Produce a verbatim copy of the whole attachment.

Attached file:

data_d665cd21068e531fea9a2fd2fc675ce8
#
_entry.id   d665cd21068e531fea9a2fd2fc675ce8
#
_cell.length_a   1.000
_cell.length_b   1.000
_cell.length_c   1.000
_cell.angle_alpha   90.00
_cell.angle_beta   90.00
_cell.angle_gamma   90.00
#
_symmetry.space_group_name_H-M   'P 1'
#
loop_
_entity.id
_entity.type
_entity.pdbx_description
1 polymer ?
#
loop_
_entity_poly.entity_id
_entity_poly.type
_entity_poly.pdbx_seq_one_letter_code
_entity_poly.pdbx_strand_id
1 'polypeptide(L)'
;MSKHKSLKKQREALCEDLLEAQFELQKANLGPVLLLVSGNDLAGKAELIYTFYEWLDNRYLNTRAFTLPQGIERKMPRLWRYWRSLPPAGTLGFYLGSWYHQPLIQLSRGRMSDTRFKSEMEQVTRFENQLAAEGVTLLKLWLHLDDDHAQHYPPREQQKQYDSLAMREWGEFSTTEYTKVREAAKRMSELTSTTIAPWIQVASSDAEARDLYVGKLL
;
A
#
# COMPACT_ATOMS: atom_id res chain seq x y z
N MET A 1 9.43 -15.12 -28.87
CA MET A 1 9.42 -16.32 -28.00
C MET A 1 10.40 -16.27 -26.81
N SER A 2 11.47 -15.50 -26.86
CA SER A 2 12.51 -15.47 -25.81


data_d665cd21068e531fea9a2fd2fc675ce8
#
_entry.id   d665cd21068e531fea9a2fd2fc675ce8
#
_cell.length_a   1.000
_cell.length_b   1.000
_cell.length_c   1.000
_cell.angle_alpha   90.00
_cell.angle_beta   90.00
_cell.angle_gamma   90.00
#
_symmetry.space_group_name_H-M   'P 1'
#
loop_
_entity.id
_entity.type
_entity.pdbx_description
1 polymer ?
#
loop_
_entity_poly.entity_id
_entity_poly.type
_entity_poly.pdbx_seq_one_letter_code
_entity_poly.pdbx_strand_id
1 'polypeptide(L)'
;MSKHKSLKKQREALCEDLLEAQFELQKANLGPVLLLVSGNDLAGKAELIYTFYEWLDNRYLNTRAFTLPQGIERKMPRLWRYWRSLPPAGTLGFYLGSWYHQPLIQLSRGRMSDTRFKSEMEQVTRFENQLAAEGVTLLKLWLHLDDDHAQHYPPREQQKQYDSLAMREWGEFSTTEYTKVREAAKRMSELTSTTIAPWIQVASSDAEARDLYVGKLL
;
A
#
# COMPACT_ATOMS: atom_id res chain seq x y z
N MET A 1 9.43 -15.12 -28.87
CA MET A 1 9.42 -16.32 -28.00
C MET A 1 10.40 -16.27 -26.81
N SER A 2 11.47 -15.50 -26.86
CA SER A 2 12.51 -15.47 -25.81